Dreams of Significant Girls

Book review by
Darienne Stewart, Common Sense Media
Dreams of Significant Girls Book Poster Image
Rich girls come of age in powerful book with mature themes.

Parents say

age 18+
Based on 1 review

Kids say

age 14+
Based on 3 reviews

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The parents' guide to what's in this book.

Educational Value

European landmarks and classic works of art make prominent appearances in the book, and there are allusions to the oil crisis, Nixon's impeachment, and other political events that provide historical context. There's even an exploration of what constitutes art. All three girls have family ties to the Nazi era that continue to affect them. Their ethnic backgrounds -- German, Iranian, and Cuban (by way of Poland) -- heavily influence them and their fates.

Positive Messages

Through all the turbulence, the importance of the girls' friendship shines through. The message is less that good friends will help you through anything and more that teens should allow themselves patience and time to grow up. As the girls grow older, they make life-changing discoveries about themselves, their friends, and their parents. They crave control over their lives but learn that no one has complete control over her destiny. Patience and time bring perspective and an opportunity to grow in ways impossible to predict.

Positive Role Models & Representations

In any given summer, the girls make some terrible choices: burglary, a violent attack, unprotected sex, going AWOL, stealing pills, etc. But while the characters often behave in iffy ways, they usually engage fully with the consequences. The same goes for the adults, who are distracted by affairs and their own past dramas. There are no glowing heroes here, rather a lot of very human people doing the best they can -- and learning along the way.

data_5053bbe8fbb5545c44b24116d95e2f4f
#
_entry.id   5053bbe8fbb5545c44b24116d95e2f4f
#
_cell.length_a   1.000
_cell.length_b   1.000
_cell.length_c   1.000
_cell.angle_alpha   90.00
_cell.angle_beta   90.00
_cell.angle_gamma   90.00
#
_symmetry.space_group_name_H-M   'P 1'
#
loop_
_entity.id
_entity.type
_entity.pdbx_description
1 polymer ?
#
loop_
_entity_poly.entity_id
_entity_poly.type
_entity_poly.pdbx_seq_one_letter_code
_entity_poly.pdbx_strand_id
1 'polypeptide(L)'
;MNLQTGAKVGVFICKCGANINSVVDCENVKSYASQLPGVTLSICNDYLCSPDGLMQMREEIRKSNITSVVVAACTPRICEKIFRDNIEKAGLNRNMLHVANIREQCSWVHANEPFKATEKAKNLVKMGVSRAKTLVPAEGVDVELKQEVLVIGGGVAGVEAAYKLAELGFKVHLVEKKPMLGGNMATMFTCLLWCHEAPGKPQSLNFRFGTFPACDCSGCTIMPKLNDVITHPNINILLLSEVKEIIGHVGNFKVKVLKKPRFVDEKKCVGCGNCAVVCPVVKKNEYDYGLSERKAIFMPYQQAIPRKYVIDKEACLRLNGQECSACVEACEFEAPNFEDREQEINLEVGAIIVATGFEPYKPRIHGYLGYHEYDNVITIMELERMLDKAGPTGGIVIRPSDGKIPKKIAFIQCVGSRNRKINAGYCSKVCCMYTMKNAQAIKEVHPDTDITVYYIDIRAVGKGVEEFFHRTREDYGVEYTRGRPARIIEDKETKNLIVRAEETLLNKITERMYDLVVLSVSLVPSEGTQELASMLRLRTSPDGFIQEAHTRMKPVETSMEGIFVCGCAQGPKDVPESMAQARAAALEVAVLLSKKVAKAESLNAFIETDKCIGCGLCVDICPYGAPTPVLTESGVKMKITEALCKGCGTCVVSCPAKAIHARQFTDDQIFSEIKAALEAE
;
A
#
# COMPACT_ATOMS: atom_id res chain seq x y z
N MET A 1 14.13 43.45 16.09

One teen is aggressively groped by a stranger at a dance. The girls get into a few fights. Ingrid impulsively tries to drown a fellow student and the water ballet instructor. The Nazi era is recent history: One girl's father had been a Nazi and is haunted by what he had done; another girl's father escaped from the Warsaw ghetto.


Frank descriptions (and demonstrations) of oral sex, a first orgasm while riding a horse, masturbation, sexually presumptuous and emotionally callous boys, references to bondage, a back-alley abortion, a girl's reputation sliding from sexual mentor to slut, a parent who has an affair, a peripheral character who comes out as gay, and more. At one point, the friends seek revenge against an art dealer by encouraging Ingrid to sue him for corrupting a minor -- but she decides the claim is unfair because she had initiated the sexual relationship with him. The sexual content isn't gratuitous; how the girls build up to sexual experiences and deal with the aftermath is an essential part of the story. But the girls begin their explorations as young teens between the ages of 14 and 17.


One girl is particularly vulgar, and curse words are used liberally. The coarse language includes "bitch," "slut," "goddamn," "s--t," and many variations on "f--k."


These are very wealthy girls, and materialism is part of the scenery: Expensive cars are part of the character description for some boys; one girl's family not only pays for all three to attend camp one summer and lavishly adorns their room, but also shells out to have Arabian stallions shipped to Switzerland for their exclusive use; and the girls seem to take for granted the options, opportunities, and expectations afforded by their family backgrounds.